This was a notable performance of Purcell's masterwork. Minkowski gave due weight to the music's French accents but you never felt that you were hearing a French translation of Purcell, as can happen. With a relatively large choir and orchestra (both groups numbers around thirty each), we got a wonderfully full sound in the big ensemble numbers, but things never became soggy, rhythms were always crisp and lines were lithe.
After the first interval we were presented with Handel's setting of Dryden's poem (which itself had inspired Nicholas Brady's poem set by Purcell). From the first notes of the overture Minkowski ensured that we felt we were in a different work, rhythms were more massive and structural. Again, we did not get much of a French accent, thank goodness; there was no suggestion here of Handel mixed with notes inegales.
The choir was on form again, but it is really the orchestra and the soloists who count. Richard Croft gave a fine, robust account of his arias. This was perfectly fine and worked well, in its way, but Croft was rather put into the shade by the limpid beauty, articulation and sheer clarity of Lucy Crowe's soprano solos. And, of course, it is the soprano who gets the majority of solos in this piece.
Finally, after the second interval, we were treated to the Kyrie and Gloria from Haydn's St Cecilia Mass. Here all four soloists (Crowe, Stutzman, Croft and Tittoto) were exemplary, but it was soprano Lucy Crowe whom Haydn gave the opportunity to really shine. The chorus also had an important part to play with some significant fugues. The mass is an early and untypical Haydn mass; it is far longer than all the others for a start. And even after a long evening, Minkowski and his forces certainly left us wanting more. That they gave us more was a delight, especially as the 'Et Incarnatus' and 'Crucifixus' movements (from the Credo) allowed the underused Nathalie Stutzman to shine.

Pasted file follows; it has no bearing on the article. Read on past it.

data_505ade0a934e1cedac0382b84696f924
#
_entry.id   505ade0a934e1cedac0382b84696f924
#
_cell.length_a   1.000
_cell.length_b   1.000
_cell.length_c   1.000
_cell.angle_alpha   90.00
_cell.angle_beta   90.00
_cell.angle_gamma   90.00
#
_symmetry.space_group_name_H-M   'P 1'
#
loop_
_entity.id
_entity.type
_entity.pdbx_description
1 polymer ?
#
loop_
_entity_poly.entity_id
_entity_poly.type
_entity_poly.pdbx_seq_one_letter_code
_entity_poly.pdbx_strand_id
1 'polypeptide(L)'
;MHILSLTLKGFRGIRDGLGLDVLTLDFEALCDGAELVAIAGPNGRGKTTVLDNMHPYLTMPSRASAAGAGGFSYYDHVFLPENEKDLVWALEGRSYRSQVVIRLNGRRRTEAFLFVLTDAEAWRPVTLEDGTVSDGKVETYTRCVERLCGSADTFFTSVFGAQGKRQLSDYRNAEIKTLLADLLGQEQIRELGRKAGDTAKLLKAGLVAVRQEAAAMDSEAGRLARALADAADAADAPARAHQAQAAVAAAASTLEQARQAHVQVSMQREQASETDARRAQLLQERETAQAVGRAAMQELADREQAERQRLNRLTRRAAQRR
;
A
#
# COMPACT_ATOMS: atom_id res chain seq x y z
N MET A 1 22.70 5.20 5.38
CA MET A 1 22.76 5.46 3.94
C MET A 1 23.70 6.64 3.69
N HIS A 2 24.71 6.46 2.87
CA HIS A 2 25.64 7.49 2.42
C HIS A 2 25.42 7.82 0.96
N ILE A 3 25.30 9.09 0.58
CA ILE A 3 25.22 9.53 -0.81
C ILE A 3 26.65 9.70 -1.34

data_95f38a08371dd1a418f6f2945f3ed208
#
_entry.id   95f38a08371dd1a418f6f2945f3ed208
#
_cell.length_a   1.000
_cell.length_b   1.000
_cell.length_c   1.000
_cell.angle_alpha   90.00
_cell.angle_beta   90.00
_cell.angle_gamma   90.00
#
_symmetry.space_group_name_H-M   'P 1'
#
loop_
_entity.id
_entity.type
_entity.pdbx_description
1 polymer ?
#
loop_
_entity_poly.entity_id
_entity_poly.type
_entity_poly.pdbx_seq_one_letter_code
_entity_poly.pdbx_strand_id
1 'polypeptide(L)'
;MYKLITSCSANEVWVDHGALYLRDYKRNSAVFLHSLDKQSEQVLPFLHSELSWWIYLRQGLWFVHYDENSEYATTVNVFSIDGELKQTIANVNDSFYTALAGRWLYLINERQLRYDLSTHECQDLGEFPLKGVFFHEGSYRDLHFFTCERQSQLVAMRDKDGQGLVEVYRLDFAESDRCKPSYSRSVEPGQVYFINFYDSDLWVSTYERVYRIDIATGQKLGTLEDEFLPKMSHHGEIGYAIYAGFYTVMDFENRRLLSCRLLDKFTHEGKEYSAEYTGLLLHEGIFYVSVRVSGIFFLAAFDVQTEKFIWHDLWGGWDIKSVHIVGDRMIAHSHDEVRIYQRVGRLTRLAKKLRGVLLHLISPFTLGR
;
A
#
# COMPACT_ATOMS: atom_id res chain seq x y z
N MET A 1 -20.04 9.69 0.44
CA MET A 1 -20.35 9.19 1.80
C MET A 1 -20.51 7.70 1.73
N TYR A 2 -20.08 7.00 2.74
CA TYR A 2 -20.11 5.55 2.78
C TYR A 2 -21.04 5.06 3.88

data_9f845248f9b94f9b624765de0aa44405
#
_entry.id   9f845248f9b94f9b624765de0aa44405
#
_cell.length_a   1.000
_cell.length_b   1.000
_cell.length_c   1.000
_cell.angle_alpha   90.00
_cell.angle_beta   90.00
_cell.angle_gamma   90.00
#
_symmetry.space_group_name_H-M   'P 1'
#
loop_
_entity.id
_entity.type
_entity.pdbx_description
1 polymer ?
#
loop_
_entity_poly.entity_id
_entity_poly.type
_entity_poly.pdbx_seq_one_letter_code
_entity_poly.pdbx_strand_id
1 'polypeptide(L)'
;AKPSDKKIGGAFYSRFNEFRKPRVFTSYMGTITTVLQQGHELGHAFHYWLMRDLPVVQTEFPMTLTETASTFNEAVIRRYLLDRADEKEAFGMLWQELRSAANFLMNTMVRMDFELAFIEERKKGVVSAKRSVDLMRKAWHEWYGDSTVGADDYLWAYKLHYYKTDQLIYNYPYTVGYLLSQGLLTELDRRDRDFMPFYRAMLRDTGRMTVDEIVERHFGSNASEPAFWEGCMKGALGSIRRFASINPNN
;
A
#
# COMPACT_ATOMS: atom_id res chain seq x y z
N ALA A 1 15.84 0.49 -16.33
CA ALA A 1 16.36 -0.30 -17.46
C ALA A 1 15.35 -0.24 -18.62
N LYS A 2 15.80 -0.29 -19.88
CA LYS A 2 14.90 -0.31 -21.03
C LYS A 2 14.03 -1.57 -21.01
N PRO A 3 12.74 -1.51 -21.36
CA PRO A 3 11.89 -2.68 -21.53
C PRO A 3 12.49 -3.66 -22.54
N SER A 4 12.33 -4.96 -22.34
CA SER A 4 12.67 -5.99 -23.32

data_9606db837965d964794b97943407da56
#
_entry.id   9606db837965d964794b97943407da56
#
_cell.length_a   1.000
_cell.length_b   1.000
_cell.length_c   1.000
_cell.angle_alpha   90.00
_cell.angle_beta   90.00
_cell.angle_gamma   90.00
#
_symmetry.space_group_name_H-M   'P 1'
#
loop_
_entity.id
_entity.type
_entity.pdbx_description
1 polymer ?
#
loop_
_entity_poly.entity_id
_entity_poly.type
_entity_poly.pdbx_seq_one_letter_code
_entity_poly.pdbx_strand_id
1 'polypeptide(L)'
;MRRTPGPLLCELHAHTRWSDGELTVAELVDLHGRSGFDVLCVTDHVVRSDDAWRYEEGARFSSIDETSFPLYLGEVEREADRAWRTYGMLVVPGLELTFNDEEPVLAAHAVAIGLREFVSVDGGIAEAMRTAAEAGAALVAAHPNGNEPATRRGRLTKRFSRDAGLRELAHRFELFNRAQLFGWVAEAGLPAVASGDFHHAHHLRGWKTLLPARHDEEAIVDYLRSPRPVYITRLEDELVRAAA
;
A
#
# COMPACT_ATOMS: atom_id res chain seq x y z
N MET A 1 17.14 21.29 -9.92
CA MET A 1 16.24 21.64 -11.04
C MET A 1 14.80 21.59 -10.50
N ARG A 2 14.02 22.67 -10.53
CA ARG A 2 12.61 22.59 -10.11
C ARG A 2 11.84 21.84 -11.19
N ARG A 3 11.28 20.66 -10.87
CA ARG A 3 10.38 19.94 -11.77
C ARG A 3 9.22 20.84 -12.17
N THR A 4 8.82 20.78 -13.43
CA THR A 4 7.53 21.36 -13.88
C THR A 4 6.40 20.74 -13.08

One issue in a programme like this is that of pitch standards. The performers must perform all three composers' works at the same pitch. The otherwise exemplary programme book made no mention of this and I would have welcomed some information as to how the pitch chosen for the evening by Minkowski compared to that used by Purcell, by Handel and by Haydn. In the bewildering world of seventeenth and eighteenth century pitch standards, it certainly would be a coincidence if all three composers used the same one.
Whilst not every group of performers will want to emulate Minkowski's programming, the concert with Les Musicians du Louvre-Grenoble must certainly go down as one of the highlights of this anniversary year.
Copyright © 20 January 2009
Robert Hugill, London UK